BERLIN – The search to replace Angela Merkel as chancellor has started to get rolling as the first two contenders register their interest amid growing pressure to accelerate the process to choose a candidate for the next election.
Friedrich Merz will run to be leader of Merkel’s Christian Democratic Union and is open to a nonbinding membership vote, where he is optimistic about getting a majority to support him, according to a person familiar with his plans. The former CDU heavyweight, a longtime Merkel antagonist, launched a failed bid for the post in 2018.
Health Minister Jens Spahn, 39, said he is prepared to “take on responsibility” and signaled that potential Merkel successors were holding talks to discuss how to proceed.
“We’ll be discussing in the coming days what form that takes,” Spahn said in Berlin, according to Deutsche Presse Agentur. “We all need to make sure to give it a few days so that we can discuss things in quiet.”
Annegret Kramp-Karrenbauer, the CDU leader who shook up the establishment this week by dropping her ambitions for the chancellorship and announcing she would quit as party chairwoman, will begin talks with potential candidates next week, a CDU spokesman said Wednesday.
Meanwhile, the party’s Bavarian allies demanded a say in choosing the conservative bloc’s next chancellor candidate, throwing a twist into the process and foreshadowing months of potential acrimony over who gets to run for the job of leading Europe’s biggest economy.
At stake is Germany’s future orientation as Merkel’s succession evolves into an ideological battle over where the CDU, which has governed for Germany for most of its post-World War II history, is headed. The political fallout was triggered by an outcry over CDU lawmakers in the eastern state of Thuringia aligning with the far-right Alternative for Germany to install a regional leader last week.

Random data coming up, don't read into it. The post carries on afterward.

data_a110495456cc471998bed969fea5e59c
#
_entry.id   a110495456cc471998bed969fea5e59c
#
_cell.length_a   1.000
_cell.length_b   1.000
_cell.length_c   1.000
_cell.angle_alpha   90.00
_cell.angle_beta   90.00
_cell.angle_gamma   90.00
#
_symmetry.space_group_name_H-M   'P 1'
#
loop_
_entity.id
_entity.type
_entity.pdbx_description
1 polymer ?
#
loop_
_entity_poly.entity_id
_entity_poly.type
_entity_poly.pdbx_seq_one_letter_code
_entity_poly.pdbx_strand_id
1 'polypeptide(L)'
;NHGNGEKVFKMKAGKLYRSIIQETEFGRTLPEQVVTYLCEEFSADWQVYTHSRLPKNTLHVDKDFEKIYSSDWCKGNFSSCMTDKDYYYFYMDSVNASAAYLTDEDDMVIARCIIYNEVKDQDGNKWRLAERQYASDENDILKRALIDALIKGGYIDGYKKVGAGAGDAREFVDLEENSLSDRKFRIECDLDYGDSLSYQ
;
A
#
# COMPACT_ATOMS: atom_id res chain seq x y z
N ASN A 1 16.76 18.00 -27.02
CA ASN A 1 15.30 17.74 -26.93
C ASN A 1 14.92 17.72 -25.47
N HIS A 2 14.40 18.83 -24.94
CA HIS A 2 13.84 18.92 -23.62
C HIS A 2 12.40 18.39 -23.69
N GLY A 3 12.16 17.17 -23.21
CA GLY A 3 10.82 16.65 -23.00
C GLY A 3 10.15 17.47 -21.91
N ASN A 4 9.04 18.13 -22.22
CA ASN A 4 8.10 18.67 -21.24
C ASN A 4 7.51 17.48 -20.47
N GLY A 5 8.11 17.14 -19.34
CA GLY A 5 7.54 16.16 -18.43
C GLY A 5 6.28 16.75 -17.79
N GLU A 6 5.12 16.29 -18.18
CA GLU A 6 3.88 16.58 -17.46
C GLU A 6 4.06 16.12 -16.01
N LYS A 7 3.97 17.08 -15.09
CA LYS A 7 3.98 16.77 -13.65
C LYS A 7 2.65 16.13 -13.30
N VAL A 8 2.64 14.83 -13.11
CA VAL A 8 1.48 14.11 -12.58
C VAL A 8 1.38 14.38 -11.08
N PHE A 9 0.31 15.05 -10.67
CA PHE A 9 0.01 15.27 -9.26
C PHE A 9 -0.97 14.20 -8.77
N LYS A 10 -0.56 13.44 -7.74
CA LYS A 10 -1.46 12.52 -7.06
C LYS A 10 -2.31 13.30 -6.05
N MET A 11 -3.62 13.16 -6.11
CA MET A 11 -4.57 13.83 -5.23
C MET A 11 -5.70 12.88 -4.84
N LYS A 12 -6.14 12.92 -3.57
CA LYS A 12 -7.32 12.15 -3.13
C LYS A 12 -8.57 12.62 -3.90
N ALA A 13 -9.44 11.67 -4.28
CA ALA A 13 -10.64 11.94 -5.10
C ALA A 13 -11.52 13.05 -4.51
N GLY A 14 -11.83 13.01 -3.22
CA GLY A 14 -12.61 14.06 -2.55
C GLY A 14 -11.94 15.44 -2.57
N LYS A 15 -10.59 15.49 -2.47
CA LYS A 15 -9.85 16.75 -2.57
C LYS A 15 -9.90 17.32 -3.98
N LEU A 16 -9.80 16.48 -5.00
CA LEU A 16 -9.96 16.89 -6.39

Kramp-Karrenbauer said Monday that she will stay on until a new CDU leader is found, who would also be the chancellery candidate. The new setup would be approved by a party conference in December, but that time frame was quickly assailed by party grandees who said a new leader should be found sooner. Merkel has said she will stand down after the next election, in autumn 2021 at the latest.
For its part, the Christian Social Union, the Bavarian sister party of the CDU, said the decision on a candidate would be made by both parties. CSU leader Markus Soeder, also touted as a potential successor, will likely meet Kramp-Karrenbauer over the weekend at the Munich Security Conference, she said during a NATO meeting in Brussels.
In addition to Spahn, Soeder and Merz, another likely candidate is Armin Laschet, a CDU moderate who leads Germany’s largest state, North Rhine-Westphalia.
Markus Blume, the CSU general secretary, was the latest official to rule out waiting until December to seal a decision at the CDU’s conference.
A party spokesman left open the possibility of an extraordinary meeting to install a new chair, but said no decision had been made.
The CDU must first decide on a replacement for Kramp-Karrenbauer as party leader and then a joint decision will be made on the best candidate from the conservative bloc to contest the next election, Blume told Deutschlandfunk radio.
“This can of course in the end be the same person, but that doesn’t have to be the case,” he added.
Favored by the CDU’s most conservative members, Merz wants to shift the party to the right to woo back voters lost to the anti-Islam, anti-immigrant Alternative for Germany (AfD).
Merz has never forgiven Merkel for driving him out as head of the party’s group of MPs in the Bundestag in 2002.
He was narrowly beaten in the vote for party leader by Kramp-Karrenbauer in December 2018 and has been waiting in the wings ever since.
He announced this month he was quitting his job on the supervisory board of the German arm of investment firm BlackRock to dedicate himself to politics and to helping the CDU “renew itself.”
In recent months Merz has attacked Merkel and her “failed” leadership.